throw new UnsupportedOperationException();
    }
    public long getSize() {
        return Long.MAX_VALUE;
    }
}

public static void main(String[] args) {
    try (Context context = Context.create()) {
        ComputedArray arr = new ComputedArray();
        context.getBindings("js").putMember("arr", arr);
        long result = context.eval("js",
                    "arr[1] + arr[1000000000]")
                .asLong();
        assert result == 2000000002L;
    }
}
// END-SNIPPET
}

  
  // COMPILE-CMD: javac {file}
// RUN-CMD: java -ea {file}
import org.graalvm.polyglot.Context;
import org.graalvm.polyglot.Value;
import org.graalvm.polyglot.proxy.ProxyArray;

public class proxy_R {

// BEGIN-SNIPPET
static class ComputedArray implements ProxyArray {
    public Object get(long index) {
        return index * 2;
    }
    public void set(long index, Value value) {
        throw new UnsupportedOperationException();
    }
    public long getSize() {
        return Long.MAX_VALUE;
    }
}

public static void main(String[] args) {
    try (Context context = Context.newBuilder()
                               .allowAllAccess(true)
                           .build()) {
        ComputedArray arr = new ComputedArray();
        context.getPolyglotBindings().putMember("arr", arr);
        long result = context.eval("R",
               "arr <- import('arr');" +
               "arr[2] + arr[1000000001]")
           .asLong();
        assert result == 2000000002L;
    }
}
// END-SNIPPET
}

  
  // COMPILE-CMD: javac {file}
// RUN-CMD: java -ea {file}
import org.graalvm.polyglot.Context;
import org.graalvm.polyglot.Value;
import org.graalvm.polyglot.proxy.ProxyArray;

public class proxy_ruby {

// BEGIN-SNIPPET
static class ComputedArray implements ProxyArray {
    public Object get(long index) {
        return index * 2;
    }
    public void set(long index, Value value) {
        throw new UnsupportedOperationException();
    }
    public long getSize() {
        return Long.MAX_VALUE;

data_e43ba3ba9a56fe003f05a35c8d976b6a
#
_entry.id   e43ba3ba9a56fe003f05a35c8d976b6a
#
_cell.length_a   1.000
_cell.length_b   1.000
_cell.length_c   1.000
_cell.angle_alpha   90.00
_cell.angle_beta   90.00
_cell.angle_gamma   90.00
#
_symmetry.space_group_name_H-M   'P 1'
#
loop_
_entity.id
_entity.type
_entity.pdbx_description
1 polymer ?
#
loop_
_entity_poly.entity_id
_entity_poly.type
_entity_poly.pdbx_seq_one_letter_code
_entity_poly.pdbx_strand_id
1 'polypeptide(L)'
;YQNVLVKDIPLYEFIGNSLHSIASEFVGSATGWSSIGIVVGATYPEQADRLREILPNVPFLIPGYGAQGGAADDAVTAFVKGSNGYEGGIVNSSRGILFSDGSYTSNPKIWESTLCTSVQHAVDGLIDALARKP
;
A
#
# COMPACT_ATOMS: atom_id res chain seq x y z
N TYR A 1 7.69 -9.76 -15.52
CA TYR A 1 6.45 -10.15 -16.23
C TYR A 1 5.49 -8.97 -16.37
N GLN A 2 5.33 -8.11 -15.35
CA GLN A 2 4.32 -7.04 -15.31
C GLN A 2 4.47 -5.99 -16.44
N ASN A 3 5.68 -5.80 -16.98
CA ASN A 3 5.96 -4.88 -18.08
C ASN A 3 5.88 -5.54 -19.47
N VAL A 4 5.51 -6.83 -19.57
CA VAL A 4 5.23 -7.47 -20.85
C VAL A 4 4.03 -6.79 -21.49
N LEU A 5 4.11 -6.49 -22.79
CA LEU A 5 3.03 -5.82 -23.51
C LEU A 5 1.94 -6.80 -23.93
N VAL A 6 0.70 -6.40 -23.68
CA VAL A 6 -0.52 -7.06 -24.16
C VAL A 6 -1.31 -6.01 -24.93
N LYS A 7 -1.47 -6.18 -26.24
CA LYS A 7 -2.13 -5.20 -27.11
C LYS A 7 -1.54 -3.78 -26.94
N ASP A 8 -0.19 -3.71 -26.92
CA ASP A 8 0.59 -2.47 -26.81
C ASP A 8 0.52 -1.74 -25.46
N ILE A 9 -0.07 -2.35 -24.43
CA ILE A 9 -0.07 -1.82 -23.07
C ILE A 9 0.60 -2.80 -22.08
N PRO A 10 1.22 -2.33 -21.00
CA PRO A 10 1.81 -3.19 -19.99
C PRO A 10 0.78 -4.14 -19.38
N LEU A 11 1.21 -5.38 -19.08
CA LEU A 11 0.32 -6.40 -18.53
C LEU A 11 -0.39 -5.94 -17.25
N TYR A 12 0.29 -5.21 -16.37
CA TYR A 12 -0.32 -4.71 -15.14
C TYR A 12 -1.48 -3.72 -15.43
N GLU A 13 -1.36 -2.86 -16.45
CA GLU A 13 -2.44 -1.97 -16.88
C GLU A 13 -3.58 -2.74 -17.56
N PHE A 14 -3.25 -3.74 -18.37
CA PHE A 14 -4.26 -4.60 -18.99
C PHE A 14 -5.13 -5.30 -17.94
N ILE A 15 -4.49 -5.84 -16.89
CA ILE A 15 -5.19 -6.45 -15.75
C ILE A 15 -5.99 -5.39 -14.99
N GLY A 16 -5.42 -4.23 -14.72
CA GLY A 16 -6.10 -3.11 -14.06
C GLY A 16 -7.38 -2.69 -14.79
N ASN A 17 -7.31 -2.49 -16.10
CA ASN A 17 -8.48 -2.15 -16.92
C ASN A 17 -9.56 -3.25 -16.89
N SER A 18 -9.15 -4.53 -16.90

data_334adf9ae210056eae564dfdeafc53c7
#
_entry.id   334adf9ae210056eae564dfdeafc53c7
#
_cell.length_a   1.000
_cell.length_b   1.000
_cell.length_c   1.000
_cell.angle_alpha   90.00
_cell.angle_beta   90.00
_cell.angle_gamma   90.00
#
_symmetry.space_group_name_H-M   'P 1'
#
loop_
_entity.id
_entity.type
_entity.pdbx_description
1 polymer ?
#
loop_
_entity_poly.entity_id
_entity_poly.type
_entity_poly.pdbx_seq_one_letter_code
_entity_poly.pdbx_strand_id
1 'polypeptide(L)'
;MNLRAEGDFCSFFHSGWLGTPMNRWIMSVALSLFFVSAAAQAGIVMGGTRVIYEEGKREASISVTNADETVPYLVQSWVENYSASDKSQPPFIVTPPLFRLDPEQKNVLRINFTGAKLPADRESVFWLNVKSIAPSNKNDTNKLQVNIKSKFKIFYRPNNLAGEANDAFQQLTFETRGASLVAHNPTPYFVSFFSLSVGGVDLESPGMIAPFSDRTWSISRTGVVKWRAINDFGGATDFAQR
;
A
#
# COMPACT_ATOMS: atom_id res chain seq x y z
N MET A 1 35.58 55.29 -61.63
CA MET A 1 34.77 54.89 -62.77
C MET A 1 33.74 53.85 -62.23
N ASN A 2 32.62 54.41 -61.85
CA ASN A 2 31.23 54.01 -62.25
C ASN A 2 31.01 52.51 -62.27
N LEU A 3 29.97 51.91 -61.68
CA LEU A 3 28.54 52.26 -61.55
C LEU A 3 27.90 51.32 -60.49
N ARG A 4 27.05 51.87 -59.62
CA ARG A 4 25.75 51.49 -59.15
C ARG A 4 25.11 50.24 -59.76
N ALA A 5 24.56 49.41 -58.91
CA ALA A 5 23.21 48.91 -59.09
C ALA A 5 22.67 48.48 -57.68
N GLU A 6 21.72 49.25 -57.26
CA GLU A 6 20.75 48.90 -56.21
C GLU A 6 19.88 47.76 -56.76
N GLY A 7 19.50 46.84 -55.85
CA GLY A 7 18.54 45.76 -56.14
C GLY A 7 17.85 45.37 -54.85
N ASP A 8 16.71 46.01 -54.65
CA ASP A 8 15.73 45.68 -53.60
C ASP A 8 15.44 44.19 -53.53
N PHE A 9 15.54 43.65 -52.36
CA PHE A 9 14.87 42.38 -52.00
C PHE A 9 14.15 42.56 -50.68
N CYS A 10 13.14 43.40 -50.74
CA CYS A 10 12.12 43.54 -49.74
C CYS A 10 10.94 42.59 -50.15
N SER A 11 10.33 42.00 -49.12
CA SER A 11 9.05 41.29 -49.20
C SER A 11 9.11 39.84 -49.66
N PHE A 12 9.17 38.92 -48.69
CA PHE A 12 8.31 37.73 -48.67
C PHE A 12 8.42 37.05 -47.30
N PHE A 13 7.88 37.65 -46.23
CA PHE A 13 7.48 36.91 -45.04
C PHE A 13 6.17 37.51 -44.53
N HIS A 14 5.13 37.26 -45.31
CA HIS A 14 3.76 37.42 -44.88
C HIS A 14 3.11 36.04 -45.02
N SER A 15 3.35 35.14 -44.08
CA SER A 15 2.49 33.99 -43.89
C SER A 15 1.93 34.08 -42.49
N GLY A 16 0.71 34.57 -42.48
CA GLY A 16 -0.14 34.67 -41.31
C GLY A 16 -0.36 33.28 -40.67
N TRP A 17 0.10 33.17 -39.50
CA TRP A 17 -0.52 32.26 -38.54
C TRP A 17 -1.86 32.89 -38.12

}
}

public static void main(String[] args) {
    try (Context context = Context.newBuilder()
                               .allowAllAccess(true)
                           .build()) {
        ComputedArray arr = new ComputedArray();
        context.getPolyglotBindings().putMember("arr", arr);
        long result = context.eval("ruby",
               "arr = Polyglot.import('arr') \n" +
               "arr[1] + arr[1000000000]")
           .asLong();
        assert result == 2000000002L;
    }
}
// END-SNIPPET
}

  
  // COMPILE-CMD: javac {file}
// RUN-CMD: java -ea {file}
import org.graalvm.polyglot.Context;
import org.graalvm.polyglot.Value;
import org.graalvm.polyglot.proxy.ProxyArray;

public class proxy_python {

// BEGIN-SNIPPET
static class ComputedArray implements ProxyArray {
    public Object get(long index) {
        return index * 2;
    }
    public void set(long index, Value value) {
        throw new UnsupportedOperationException();
    }
    public long getSize() {
        return Long.MAX_VALUE;
    }
}

public static void main(String[] args) {
    try (Context context = Context.newBuilder()
                               .allowAllAccess(true)
                           .build()) {
        ComputedArray arr = new ComputedArray();
        context.getPolyglotBindings().putMember("arr", arr);
        long result = context.eval("python",
               "import polyglot\n" +
               "arr = polyglot.import_value('arr') \n" +
               "arr[1] + arr[1000000000]")
           .asLong();
        assert result == 2000000002L;
    }
}
// END-SNIPPET
}

  

 In this code:

For more information about the polyglot proxy interfaces, see the Polyglot API JavaDoc.

Host Access

The Polyglot API by default restricts access to certain critical functionality, such as file I/O. These restrictions can be lifted entirely by setting allowAllAccess to true.

Note: The access restrictions are currently only supported with JavaScript.

Controlling Access to Host Functions

It might be desireable to limit the access of guest applications to the host. For example, if a Java method is exposed that calls System.exit then the guest application will be able to exit the host process. In order to avoid accidentally exposed methods, no host access is allowed by default and every public method or field needs to be annotated with @HostAccess.Export explicitly.

  // COMPILE-CMD: javac {file}
// RUN-CMD: java -ea {file}
import org.graalvm.polyglot.Context;
import org.graalvm.polyglot.HostAccess;
import org.graalvm.polyglot.PolyglotException;